, Volume 143, Issue 1, pp 11–24

Non-structural carbohydrate pools in a tropical forest


  • Mirjam K. R. Würth
    • Institute of BotanyUniversity of Basel
  • Susanna Peláez-Riedl
    • Institute of BotanyUniversity of Basel
  • S. Joseph. Wright
    • Smithsonian Tropical Research Institute
    • Institute of BotanyUniversity of Basel

DOI: 10.1007/s00442-004-1773-2

Cite this article as:
Würth, M.K.R., Peláez-Riedl, S., Wright, S.J. et al. Oecologia (2005) 143: 11. doi:10.1007/s00442-004-1773-2


The pool size of mobile, i.e. non-structural carbohydrates (NSC) in trees reflects the balance between net photosynthetic carbon uptake (source) and irreversible investments in structures or loss of carbon (sink). The seasonal variation of NSC concentration should reflect the sink/source relationship, provided all tissues from root to crown tops are considered. Using the Smithsonian canopy crane in Panama we studied NSC concentrations in a semi-deciduous tropical forest over 22 months. In the 9 most intensively studied species (out of the 17 investigated), we found higher NSC concentrations (starch, glucose, fructose, sucrose) across all species and organs in the dry season than in the wet season (NSC 7.2% vs 5.8% of dry matter in leaves, 8.8/6.0 in branches, 9.7/8.5 in stems, 8.3/6.4 in coarse and 3.9/2.2 in fine roots). Since this increase was due to starch only, we attribute this to drought-constrained growth (photosynthesis less affected by drought than sink activity). Species-specific phenological rhythms (leafing or fruiting) did not overturn these seasonal trends. Most of the stem volume (diameter at breast height around 40 cm) stores NSC. We present the first whole forest estimate of NSC pool size, assuming a 200 t ha−1 forest biomass: 8% of this i.e. ca. 16 t ha−1 is NSC, with ca. 13 t ha−1 in stems and branches, ca. 0.5 and 2.8 t ha−1 in leaves and roots. Starch alone (ca. 10.5 t ha−1) accounts for far more C than would be needed to replace the total leaf canopy without additional photosynthesis. NSC never passed through a period of significant depletion. Leaf flushing did not draw heavily upon NSC pools. Overall, the data imply a high carbon supply status of this forest and that growth during the dry season is not carbon limited. Rather, water shortage seems to limit carbon investment (new tissue formation) directly, leaving little leeway for a direct CO2 fertilization effects.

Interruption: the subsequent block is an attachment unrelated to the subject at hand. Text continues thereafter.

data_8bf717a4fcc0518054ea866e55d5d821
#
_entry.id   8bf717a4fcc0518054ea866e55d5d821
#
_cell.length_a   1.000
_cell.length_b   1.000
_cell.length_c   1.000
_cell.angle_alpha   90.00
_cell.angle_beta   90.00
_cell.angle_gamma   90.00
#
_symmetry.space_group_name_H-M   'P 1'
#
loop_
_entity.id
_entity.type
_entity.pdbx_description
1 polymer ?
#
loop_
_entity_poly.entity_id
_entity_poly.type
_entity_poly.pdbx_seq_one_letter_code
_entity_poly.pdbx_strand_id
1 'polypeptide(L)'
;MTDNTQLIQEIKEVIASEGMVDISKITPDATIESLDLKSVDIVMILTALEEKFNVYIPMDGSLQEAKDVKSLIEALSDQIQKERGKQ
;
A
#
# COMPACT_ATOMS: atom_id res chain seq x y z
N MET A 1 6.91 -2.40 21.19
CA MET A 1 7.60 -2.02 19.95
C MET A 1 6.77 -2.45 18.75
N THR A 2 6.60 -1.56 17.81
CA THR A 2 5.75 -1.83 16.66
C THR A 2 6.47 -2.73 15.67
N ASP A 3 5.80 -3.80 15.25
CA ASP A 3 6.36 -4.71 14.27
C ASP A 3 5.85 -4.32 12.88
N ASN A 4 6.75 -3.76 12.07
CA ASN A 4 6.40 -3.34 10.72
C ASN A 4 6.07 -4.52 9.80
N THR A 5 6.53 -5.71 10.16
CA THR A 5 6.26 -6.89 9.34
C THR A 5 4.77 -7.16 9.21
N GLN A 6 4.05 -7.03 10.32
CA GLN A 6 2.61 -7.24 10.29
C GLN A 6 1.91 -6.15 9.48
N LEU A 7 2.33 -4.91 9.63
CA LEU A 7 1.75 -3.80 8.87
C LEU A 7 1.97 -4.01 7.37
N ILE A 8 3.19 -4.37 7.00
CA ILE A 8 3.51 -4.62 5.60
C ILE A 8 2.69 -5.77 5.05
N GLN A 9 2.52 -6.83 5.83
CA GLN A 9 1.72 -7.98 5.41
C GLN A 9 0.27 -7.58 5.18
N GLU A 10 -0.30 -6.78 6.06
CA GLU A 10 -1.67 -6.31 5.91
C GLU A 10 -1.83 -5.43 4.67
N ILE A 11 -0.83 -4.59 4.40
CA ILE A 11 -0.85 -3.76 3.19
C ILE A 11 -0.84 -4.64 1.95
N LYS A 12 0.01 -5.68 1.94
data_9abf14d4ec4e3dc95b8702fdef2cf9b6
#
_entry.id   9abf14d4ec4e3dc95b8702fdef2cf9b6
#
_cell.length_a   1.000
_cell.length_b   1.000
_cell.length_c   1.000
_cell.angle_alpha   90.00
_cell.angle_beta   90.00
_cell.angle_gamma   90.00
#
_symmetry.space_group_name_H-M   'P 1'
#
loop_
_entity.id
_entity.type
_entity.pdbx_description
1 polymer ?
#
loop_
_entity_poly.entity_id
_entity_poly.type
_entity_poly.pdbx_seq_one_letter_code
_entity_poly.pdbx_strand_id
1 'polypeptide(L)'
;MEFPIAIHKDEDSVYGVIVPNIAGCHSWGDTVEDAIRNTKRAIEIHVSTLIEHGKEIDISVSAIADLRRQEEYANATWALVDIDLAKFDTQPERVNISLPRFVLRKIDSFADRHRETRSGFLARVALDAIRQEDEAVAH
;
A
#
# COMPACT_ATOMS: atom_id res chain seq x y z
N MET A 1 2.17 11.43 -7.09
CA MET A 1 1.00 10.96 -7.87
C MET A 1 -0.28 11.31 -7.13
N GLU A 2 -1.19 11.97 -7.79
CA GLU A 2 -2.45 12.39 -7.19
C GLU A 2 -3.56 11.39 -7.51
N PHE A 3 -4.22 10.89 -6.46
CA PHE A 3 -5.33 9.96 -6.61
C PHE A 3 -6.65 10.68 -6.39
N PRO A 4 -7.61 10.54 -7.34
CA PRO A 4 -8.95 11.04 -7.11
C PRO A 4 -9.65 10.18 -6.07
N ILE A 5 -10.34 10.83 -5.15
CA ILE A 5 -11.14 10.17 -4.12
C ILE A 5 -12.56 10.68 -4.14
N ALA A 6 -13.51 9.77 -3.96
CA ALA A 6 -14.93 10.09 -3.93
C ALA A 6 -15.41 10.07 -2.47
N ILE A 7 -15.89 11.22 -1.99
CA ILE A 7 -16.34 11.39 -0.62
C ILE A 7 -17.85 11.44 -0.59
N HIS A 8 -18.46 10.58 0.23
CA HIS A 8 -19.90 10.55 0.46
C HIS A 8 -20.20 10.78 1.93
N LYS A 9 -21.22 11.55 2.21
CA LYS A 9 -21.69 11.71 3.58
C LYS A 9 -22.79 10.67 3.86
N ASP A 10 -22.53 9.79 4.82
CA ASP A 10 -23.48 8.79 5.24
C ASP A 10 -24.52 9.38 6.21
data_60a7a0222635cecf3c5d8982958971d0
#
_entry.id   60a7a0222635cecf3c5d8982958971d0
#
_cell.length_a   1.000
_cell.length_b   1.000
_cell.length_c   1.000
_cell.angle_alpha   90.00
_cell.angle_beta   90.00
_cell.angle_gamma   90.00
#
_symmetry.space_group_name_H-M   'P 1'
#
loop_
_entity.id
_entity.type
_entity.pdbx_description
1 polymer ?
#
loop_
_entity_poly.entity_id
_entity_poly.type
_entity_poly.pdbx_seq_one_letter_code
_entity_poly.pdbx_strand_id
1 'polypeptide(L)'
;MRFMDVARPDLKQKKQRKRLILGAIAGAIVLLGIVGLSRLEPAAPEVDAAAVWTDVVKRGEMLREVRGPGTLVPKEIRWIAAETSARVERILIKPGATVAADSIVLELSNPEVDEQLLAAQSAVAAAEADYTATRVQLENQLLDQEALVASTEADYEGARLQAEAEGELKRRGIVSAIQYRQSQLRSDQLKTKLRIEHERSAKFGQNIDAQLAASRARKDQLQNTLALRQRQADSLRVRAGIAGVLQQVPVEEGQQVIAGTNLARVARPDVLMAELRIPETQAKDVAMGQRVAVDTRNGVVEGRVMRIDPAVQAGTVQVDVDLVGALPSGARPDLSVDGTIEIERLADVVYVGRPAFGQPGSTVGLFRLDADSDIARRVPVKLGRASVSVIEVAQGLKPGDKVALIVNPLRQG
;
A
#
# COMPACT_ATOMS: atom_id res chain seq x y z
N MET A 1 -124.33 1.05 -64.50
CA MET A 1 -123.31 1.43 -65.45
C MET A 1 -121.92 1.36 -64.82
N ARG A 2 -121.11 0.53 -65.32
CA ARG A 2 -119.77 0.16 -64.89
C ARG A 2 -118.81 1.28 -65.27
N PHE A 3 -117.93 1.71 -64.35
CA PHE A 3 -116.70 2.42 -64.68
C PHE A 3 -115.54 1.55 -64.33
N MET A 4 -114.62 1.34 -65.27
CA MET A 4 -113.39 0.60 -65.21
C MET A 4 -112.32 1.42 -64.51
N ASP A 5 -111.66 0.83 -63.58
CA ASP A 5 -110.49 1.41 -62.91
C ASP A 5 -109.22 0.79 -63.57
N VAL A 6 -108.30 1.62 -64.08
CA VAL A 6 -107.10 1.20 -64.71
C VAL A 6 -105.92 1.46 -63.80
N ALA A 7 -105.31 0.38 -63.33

BiodiversityCarbon balanceGlobal changeSeasonalityWood reserves

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© Springer-Verlag 2004